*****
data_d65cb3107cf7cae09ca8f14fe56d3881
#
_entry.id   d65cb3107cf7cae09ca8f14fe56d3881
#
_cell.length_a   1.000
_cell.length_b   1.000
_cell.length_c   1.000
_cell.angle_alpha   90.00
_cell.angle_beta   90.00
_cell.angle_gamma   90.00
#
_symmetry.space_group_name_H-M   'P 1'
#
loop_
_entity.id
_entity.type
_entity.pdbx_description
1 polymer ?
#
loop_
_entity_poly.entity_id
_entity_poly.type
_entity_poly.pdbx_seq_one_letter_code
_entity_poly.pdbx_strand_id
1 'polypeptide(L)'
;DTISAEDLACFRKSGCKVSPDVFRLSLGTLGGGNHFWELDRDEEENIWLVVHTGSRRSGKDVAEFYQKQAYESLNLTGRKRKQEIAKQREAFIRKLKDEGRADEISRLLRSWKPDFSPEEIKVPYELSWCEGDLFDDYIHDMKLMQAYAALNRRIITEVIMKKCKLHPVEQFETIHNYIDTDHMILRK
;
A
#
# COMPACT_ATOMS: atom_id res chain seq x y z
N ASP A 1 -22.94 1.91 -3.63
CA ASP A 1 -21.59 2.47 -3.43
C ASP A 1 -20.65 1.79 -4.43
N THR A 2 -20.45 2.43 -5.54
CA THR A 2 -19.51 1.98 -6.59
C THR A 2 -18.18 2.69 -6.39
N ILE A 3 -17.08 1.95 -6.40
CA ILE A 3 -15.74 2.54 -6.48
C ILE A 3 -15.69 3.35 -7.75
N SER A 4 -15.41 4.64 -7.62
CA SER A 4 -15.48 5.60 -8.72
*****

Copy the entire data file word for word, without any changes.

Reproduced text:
data_d65cb3107cf7cae09ca8f14fe56d3881
#
_entry.id   d65cb3107cf7cae09ca8f14fe56d3881
#
_cell.length_a   1.000
_cell.length_b   1.000
_cell.length_c   1.000
_cell.angle_alpha   90.00
_cell.angle_beta   90.00
_cell.angle_gamma   90.00
#
_symmetry.space_group_name_H-M   'P 1'
#
loop_
_entity.id
_entity.type
_entity.pdbx_description
1 polymer ?
#
loop_
_entity_poly.entity_id
_entity_poly.type
_entity_poly.pdbx_seq_one_letter_code
_entity_poly.pdbx_strand_id
1 'polypeptide(L)'
;DTISAEDLACFRKSGCKVSPDVFRLSLGTLGGGNHFWELDRDEEENIWLVVHTGSRRSGKDVAEFYQKQAYESLNLTGRKRKQEIAKQREAFIRKLKDEGRADEISRLLRSWKPDFSPEEIKVPYELSWCEGDLFDDYIHDMKLMQAYAALNRRIITEVIMKKCKLHPVEQFETIHNYIDTDHMILRK
;
A
#
# COMPACT_ATOMS: atom_id res chain seq x y z
N ASP A 1 -22.94 1.91 -3.63
CA ASP A 1 -21.59 2.47 -3.43
C ASP A 1 -20.65 1.79 -4.43
N THR A 2 -20.45 2.43 -5.54
CA THR A 2 -19.51 1.98 -6.59
C THR A 2 -18.18 2.69 -6.39
N ILE A 3 -17.08 1.95 -6.40
CA ILE A 3 -15.74 2.54 -6.48
C ILE A 3 -15.69 3.35 -7.75
N SER A 4 -15.41 4.64 -7.62
CA SER A 4 -15.48 5.60 -8.72